Character encoding (Generation III)

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The Generation III games use a proprietary character encoding to store text data. The Generation III encoding is greatly different from the encodings used in previous generations, with characters corresponding to different bytes. Versions of the games in different languages may use different encodings, some more different than others.

Some text strings are stored in fixed-length structures while others are stored in a block of text with separate strings simply terminated by 0xFF. In the large, variable-length blocks, usually another structure will have pointers to the appropriate string(s) within that block of text. In the fixed-length structures, strings are still terminated by 0xFF, but any remainder of the allotted space is padded out with 0x00.

Character sets

Every Western game in Generation III (English, French, Italian, German, and Spanish games) contains two character sets: their native set and the Japanese set. The different Western character sets are mostly identical, with only a few regional differences.

For most text, the game's native character set is used, but if a Pokémon's origin language is Japanese, its nickname and its Original Trainer's name use the Japanese character set. The Japanese games only have the Japanese character set, but almost all user-enterable characters from the Western versions are encoded to roughly equivalent characters in the Japanese encoding. The key differences are 0xB8 (a comma in the Western versions but a period in Japanese), 0xAE (a hyphen-minus in the Western versions but a chōonpu in Japanese, which is visually similar), and 0xAD and 0xB0-0xB4 (which display as the Japanese equivalents of the Western characters).

Note that 0x00 in the following tables is a space (" "), not empty.


The table below shows the English character set in Pokémon Emerald. Some differences do exist between different revisions and games and between different languages, detailed afterward.

Characters on a white background are the only characters that can be input in names; 0xF1 - 0xF6 are only available for input in German games. Those on a light gray background may be used in other text strings (such as dialogue) depending on the language of the game. Characters on a dark gray background are unused values that mostly display as spaces in Pokémon FireRed, LeafGreen, and Emerald; in Pokémon Ruby and Sapphire, they are holdovers from the Japanese encoding.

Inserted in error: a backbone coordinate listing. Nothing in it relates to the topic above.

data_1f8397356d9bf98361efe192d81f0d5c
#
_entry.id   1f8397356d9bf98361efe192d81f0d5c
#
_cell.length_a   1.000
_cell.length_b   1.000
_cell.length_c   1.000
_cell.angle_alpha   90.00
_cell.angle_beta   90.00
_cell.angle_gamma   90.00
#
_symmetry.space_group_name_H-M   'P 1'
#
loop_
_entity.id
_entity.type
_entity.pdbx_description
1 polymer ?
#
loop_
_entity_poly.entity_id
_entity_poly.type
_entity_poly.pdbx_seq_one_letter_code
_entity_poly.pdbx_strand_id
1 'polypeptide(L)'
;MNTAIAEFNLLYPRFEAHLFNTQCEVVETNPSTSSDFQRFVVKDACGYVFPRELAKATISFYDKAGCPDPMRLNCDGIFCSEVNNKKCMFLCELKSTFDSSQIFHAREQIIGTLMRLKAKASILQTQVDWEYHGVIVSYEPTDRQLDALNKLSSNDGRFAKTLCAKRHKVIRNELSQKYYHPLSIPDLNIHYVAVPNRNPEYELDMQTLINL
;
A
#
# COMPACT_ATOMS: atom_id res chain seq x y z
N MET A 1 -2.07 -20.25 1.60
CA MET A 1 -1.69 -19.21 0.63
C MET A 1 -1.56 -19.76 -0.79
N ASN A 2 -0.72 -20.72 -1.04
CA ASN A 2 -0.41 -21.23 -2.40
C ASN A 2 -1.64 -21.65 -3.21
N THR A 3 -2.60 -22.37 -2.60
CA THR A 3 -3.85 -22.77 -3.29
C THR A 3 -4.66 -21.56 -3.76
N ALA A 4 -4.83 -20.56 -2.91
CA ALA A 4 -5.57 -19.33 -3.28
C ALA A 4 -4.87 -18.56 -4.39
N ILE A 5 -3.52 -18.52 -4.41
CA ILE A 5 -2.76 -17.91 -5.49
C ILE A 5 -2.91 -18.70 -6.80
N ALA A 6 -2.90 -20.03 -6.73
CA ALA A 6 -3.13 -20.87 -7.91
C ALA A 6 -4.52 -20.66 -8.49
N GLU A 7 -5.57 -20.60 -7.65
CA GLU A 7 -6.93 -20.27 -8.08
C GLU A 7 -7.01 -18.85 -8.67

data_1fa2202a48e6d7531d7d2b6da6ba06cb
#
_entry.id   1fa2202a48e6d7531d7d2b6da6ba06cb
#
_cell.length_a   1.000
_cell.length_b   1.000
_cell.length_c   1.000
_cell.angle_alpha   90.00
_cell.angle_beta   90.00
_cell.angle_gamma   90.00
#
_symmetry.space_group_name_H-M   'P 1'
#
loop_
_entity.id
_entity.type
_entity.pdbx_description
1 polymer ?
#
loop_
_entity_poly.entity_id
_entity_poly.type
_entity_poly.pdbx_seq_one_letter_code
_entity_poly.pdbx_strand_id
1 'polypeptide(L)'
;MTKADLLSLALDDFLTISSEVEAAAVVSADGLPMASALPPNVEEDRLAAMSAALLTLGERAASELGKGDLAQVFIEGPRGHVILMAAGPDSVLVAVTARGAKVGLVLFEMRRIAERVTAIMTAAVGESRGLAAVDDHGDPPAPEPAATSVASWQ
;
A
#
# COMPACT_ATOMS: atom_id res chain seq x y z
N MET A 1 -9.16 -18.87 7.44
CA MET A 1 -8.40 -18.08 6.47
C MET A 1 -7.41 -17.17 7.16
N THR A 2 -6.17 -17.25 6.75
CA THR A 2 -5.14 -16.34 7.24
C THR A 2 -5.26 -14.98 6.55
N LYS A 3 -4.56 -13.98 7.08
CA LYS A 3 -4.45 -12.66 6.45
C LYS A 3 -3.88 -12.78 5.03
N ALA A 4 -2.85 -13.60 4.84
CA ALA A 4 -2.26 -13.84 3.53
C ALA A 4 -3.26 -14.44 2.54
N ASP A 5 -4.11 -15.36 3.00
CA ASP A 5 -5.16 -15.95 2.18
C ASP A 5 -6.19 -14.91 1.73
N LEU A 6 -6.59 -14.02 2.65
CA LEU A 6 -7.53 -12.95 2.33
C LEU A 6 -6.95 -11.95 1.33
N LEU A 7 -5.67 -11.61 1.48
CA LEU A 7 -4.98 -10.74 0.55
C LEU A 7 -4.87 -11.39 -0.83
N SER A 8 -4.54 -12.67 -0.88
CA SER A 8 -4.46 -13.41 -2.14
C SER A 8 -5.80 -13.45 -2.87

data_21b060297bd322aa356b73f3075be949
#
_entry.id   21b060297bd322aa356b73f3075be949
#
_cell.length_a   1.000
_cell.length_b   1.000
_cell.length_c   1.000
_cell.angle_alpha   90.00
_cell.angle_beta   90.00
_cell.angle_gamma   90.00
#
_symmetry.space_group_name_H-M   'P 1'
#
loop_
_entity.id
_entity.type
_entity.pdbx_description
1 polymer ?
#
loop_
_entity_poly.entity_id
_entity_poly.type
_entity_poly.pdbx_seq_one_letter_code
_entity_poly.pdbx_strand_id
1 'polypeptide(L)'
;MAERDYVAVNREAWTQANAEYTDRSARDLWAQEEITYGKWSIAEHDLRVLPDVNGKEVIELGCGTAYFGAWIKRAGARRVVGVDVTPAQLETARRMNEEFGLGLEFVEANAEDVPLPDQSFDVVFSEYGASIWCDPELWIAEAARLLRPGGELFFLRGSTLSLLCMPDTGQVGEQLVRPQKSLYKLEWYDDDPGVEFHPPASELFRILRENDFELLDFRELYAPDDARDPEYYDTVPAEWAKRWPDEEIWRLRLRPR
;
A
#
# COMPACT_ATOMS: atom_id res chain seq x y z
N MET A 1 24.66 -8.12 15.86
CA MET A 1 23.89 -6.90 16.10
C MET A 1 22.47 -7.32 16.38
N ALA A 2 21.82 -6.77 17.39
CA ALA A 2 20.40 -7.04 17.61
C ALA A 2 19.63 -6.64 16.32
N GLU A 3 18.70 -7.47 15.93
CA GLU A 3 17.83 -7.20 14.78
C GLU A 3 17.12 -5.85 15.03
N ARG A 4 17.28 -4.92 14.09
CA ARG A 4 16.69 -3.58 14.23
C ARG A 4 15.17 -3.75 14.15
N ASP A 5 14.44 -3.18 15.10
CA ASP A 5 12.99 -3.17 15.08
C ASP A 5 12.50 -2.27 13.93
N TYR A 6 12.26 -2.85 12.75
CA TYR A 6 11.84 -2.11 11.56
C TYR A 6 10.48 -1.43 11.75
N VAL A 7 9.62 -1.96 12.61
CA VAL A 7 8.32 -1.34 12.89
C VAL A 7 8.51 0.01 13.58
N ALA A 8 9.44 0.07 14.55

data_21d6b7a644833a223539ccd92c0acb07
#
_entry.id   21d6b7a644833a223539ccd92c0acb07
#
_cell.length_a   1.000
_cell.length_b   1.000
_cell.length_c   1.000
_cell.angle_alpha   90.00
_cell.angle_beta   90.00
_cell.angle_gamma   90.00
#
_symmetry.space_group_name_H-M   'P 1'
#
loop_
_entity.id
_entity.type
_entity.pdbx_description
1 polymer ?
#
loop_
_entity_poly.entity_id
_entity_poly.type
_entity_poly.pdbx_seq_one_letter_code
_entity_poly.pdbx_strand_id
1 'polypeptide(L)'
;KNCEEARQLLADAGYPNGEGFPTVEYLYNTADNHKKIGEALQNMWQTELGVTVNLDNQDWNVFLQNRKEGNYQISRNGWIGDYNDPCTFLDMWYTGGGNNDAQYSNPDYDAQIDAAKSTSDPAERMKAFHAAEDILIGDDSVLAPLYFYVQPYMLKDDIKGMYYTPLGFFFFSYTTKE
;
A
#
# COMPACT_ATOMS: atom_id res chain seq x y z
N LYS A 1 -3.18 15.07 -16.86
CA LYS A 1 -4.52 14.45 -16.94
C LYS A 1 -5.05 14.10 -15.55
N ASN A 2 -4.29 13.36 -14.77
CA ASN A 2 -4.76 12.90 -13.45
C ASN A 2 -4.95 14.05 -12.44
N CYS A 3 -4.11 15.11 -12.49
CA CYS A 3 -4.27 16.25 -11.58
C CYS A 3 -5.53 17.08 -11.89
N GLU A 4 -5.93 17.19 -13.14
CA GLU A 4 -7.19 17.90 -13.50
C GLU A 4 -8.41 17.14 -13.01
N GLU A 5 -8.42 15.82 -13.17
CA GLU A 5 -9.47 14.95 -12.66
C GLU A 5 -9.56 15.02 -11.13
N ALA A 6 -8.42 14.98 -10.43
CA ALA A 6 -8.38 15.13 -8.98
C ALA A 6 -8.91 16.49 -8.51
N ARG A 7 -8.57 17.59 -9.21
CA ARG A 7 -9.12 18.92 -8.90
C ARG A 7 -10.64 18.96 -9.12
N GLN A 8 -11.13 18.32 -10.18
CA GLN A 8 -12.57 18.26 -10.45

-0 -1 -2 -3 -4 -5 -6 -7 -8 -9 -A -B -C -D -E -F
0-   À Á Â Ç È É Ê Ë Ì Î Ï Ò Ó Ô
1- Œ Ù Ú Û Ñ ß à á ç è é ê ë ì
2- î ï ò ó ô œ ù ú û ñ º ª ᵉʳ & +
= ;
5- ¿ ¡ PK MN PO Ké
Character 0x57 iii.png
Character 0x58 iii.png
Character 0x59 iii.png
Í % ( )
â í
7- * * *
8- * * * * < >
A- ʳᵉ 0 1 2 3 4 5 6 7 8 9 ! ? . -
$ , × / A B C D E
C- F G H I J K L M N O P Q R S T U
D- V W X Y Z a b c d e f g h i j k
E- l m n o p q r s t u v w x y z
F- : Ä Ö Ü ä ö ü Control characters

Differences between games and revisions

Codepoint 0xB0 represents an ellipsis. In Pokémon Ruby, Sapphire, Colosseum, and XD, it renders as a two-dot ellipsis (). In Pokémon FireRed, LeafGreen, and Emerald, it renders as a three-dot ellipsis () in the main font, but remains a two-dot ellipsis in the small font used on the party screen and the narrow font used in the Pokédex, bag, and shops. In subsequent generations, this character renders consistently as a three-dot ellipsis.

Codepoints 0x7D-0x83, marked by asterisks (*) above, print spaces 1-7 pixels wide (in ascending order of the hex value). In FireRed and LeafGreen, 0x50 and 0x7D-0x83 are not used and print as regular spaces like other unused characters.

In certain languages, codepoints 0x34, 0x57-0x59, and 0x64 differ between games, as detailed below.

In Pokémon Ruby and Sapphire, many values print Japanese characters—holdovers from the original Japanese encoding. These include:

  • All unused characters (on a dark gray background above)
  • 0x50 and 0x7D - 0x83
  • 0x36, 0x84 - 0x86, and 0xA0, in version 1.0 of the English Ruby and Sapphire only

Regional differences

A few characters differ between regions, and among them are quotation marks. These can be input into names, which means a Pokémon with quotation marks in its nickname or OT name will display differently if traded to a game of a different region.

In the table below, the underscores (_) stand for spaces.

English Spanish Italian German French
0x34 Lv NvRS
L. Lv. N.
0x57 - 0x59 Character 0x57 iii.pngCharacter 0x58 iii.pngCharacter 0x59 iii.png Character 0x57 es iii.pngCharacter 0x58 es iii.pngCharacter 0x59 es iii.png _, _, MRS
_, _, _EFRLG
Character 0x57 de iii.pngCharacter 0x58 de iii.pngCharacter 0x59 de iii.png Character 0x57 fr iii.pngCharacter 0x58 fr iii.pngCharacter 0x59 fr iii.png
0x5E - 0x63 Character 0x5E it iii.pngCharacter 0x5F it iii.pngCharacter 0x60 it iii.pngCharacter 0x61 it iii.pngCharacter 0x62 it iii.pngCharacter 0x63 it iii.png
0x64 PcoE
0xB1 «
0xB2 »